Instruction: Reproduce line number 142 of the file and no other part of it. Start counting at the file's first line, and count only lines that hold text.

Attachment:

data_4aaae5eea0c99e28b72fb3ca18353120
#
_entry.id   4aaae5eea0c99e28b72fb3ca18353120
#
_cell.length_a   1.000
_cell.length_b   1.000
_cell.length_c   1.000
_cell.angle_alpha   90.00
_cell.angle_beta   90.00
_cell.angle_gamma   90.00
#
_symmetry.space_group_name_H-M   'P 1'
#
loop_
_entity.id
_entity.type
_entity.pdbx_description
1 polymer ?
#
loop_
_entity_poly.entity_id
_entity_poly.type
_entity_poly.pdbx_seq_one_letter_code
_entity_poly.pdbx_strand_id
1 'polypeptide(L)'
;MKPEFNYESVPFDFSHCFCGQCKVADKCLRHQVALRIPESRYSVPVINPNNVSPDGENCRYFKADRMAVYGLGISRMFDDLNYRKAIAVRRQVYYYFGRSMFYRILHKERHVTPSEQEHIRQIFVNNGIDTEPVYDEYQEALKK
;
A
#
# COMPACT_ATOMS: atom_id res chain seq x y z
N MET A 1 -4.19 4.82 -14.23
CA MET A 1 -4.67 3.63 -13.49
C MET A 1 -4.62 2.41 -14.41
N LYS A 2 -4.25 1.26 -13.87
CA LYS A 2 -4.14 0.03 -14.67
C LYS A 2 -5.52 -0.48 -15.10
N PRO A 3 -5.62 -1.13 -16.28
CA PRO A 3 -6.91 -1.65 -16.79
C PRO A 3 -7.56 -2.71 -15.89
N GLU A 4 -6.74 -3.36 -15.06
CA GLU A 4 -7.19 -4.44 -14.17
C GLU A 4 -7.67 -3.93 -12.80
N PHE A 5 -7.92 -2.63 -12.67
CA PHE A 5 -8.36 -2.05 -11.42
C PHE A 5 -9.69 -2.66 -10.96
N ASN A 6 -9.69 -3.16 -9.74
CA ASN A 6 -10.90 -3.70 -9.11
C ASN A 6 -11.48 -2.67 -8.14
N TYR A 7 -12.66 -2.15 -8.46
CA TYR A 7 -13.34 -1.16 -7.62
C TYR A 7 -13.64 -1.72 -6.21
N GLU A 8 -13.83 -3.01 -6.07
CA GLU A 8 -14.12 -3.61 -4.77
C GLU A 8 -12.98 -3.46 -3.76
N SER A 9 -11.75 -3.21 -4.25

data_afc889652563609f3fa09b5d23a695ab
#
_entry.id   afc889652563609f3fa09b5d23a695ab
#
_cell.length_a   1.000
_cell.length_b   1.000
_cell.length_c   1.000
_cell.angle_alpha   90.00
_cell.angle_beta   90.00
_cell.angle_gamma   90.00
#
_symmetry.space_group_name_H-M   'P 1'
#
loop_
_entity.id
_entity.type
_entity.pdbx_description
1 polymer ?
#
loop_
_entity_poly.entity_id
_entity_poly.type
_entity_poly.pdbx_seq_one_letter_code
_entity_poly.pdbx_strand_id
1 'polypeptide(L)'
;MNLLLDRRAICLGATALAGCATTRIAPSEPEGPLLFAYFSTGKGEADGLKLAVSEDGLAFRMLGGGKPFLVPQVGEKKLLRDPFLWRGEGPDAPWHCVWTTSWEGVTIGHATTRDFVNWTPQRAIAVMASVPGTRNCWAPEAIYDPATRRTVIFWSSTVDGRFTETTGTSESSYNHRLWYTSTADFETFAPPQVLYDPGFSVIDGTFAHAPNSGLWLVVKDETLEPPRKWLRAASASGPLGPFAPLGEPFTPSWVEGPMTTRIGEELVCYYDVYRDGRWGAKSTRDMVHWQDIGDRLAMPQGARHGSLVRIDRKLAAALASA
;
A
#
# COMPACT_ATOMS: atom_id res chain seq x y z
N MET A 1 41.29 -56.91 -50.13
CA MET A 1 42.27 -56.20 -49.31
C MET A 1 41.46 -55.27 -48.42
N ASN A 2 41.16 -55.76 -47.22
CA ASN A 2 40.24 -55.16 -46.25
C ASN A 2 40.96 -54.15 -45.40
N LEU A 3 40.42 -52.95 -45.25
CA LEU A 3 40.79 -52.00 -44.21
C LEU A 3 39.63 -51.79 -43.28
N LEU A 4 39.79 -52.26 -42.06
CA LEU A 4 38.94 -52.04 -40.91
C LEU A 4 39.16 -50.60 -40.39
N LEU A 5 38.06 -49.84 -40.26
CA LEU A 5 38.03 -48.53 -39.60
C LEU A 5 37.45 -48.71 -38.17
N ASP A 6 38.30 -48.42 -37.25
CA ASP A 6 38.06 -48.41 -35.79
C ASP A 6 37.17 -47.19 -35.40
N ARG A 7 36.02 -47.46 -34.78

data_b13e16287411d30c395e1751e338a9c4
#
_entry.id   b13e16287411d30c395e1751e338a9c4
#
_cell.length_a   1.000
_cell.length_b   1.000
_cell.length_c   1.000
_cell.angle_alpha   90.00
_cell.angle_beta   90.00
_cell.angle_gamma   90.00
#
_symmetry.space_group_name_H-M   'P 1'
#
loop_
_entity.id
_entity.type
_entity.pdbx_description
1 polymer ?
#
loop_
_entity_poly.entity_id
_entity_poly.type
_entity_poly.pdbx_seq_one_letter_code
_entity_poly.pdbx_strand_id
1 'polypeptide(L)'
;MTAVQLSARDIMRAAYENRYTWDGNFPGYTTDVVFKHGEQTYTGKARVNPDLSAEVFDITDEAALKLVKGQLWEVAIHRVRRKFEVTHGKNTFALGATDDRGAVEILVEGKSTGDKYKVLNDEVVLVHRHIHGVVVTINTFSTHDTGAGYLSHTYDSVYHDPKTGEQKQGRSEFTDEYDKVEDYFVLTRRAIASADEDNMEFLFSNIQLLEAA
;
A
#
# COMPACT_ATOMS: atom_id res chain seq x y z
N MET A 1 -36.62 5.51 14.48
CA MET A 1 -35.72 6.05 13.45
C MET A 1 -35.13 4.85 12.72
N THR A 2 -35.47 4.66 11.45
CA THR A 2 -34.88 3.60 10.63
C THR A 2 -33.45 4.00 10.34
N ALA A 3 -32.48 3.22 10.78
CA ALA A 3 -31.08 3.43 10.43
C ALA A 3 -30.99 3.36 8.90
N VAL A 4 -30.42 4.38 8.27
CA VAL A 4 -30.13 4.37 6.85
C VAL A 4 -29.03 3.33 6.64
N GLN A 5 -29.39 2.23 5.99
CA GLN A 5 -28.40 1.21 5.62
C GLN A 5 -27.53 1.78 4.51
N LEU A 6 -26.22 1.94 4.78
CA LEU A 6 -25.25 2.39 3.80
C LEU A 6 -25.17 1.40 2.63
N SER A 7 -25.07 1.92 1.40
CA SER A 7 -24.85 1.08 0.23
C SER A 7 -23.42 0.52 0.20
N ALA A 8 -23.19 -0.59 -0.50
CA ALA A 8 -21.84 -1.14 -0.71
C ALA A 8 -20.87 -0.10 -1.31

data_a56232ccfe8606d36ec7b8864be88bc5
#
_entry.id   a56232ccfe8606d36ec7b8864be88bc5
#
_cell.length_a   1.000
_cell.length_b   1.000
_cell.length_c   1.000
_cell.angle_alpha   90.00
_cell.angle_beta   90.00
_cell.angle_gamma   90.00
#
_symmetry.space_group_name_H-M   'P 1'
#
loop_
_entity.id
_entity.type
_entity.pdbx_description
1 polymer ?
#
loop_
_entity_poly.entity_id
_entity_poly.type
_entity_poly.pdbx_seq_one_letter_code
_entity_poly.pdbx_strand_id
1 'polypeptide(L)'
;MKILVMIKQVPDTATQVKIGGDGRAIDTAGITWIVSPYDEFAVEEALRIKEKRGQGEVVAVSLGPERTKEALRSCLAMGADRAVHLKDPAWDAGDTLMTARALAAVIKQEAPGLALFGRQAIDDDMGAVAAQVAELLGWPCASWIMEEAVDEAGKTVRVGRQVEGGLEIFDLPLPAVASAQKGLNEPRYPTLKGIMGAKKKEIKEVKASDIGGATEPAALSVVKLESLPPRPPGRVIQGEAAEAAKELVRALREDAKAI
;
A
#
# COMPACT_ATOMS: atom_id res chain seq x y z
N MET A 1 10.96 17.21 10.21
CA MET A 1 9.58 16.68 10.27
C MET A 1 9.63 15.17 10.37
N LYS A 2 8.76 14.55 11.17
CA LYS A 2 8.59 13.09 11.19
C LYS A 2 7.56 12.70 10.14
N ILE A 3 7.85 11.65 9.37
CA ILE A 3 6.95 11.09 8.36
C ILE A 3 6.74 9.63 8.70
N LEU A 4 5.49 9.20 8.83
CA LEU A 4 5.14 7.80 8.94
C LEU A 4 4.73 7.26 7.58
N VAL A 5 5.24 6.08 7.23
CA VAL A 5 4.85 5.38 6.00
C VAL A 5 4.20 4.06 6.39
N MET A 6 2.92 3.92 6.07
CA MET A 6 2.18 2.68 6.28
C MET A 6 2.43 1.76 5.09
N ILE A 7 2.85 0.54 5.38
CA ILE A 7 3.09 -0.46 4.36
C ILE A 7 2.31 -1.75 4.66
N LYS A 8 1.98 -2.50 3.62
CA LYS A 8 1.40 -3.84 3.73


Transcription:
CA ALA A 3 -31.08 3.43 10.43